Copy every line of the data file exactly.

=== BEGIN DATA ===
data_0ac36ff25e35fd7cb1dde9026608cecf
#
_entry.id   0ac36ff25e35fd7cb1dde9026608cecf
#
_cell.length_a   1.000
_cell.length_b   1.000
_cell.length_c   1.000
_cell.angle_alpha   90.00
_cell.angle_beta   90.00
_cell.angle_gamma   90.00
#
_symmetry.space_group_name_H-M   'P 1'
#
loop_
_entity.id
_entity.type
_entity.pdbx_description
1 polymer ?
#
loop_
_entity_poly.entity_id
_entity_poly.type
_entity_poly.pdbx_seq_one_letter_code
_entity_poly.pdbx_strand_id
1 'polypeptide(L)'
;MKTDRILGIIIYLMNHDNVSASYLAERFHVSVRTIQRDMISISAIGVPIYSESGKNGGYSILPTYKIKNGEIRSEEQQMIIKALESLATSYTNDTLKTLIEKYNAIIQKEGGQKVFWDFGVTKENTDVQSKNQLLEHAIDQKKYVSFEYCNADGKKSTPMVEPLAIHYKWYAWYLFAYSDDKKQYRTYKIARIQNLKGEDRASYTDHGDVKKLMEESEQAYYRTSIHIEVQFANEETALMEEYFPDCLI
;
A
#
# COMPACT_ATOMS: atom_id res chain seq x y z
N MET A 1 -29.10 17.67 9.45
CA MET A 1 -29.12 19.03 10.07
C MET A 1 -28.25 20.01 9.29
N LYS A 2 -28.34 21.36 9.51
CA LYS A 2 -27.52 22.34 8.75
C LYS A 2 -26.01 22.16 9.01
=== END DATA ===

data_0ac36ff25e35fd7cb1dde9026608cecf
#
_entry.id   0ac36ff25e35fd7cb1dde9026608cecf
#
_cell.length_a   1.000
_cell.length_b   1.000
_cell.length_c   1.000
_cell.angle_alpha   90.00
_cell.angle_beta   90.00
_cell.angle_gamma   90.00
#
_symmetry.space_group_name_H-M   'P 1'
#
loop_
_entity.id
_entity.type
_entity.pdbx_description
1 polymer ?
#
loop_
_entity_poly.entity_id
_entity_poly.type
_entity_poly.pdbx_seq_one_letter_code
_entity_poly.pdbx_strand_id
1 'polypeptide(L)'
;MKTDRILGIIIYLMNHDNVSASYLAERFHVSVRTIQRDMISISAIGVPIYSESGKNGGYSILPTYKIKNGEIRSEEQQMIIKALESLATSYTNDTLKTLIEKYNAIIQKEGGQKVFWDFGVTKENTDVQSKNQLLEHAIDQKKYVSFEYCNADGKKSTPMVEPLAIHYKWYAWYLFAYSDDKKQYRTYKIARIQNLKGEDRASYTDHGDVKKLMEESEQAYYRTSIHIEVQFANEETALMEEYFPDCLI
;
A
#
# COMPACT_ATOMS: atom_id res chain seq x y z
N MET A 1 -29.10 17.67 9.45
CA MET A 1 -29.12 19.03 10.07
C MET A 1 -28.25 20.01 9.29
N LYS A 2 -28.34 21.36 9.51
CA LYS A 2 -27.52 22.34 8.75
C LYS A 2 -26.01 22.16 9.01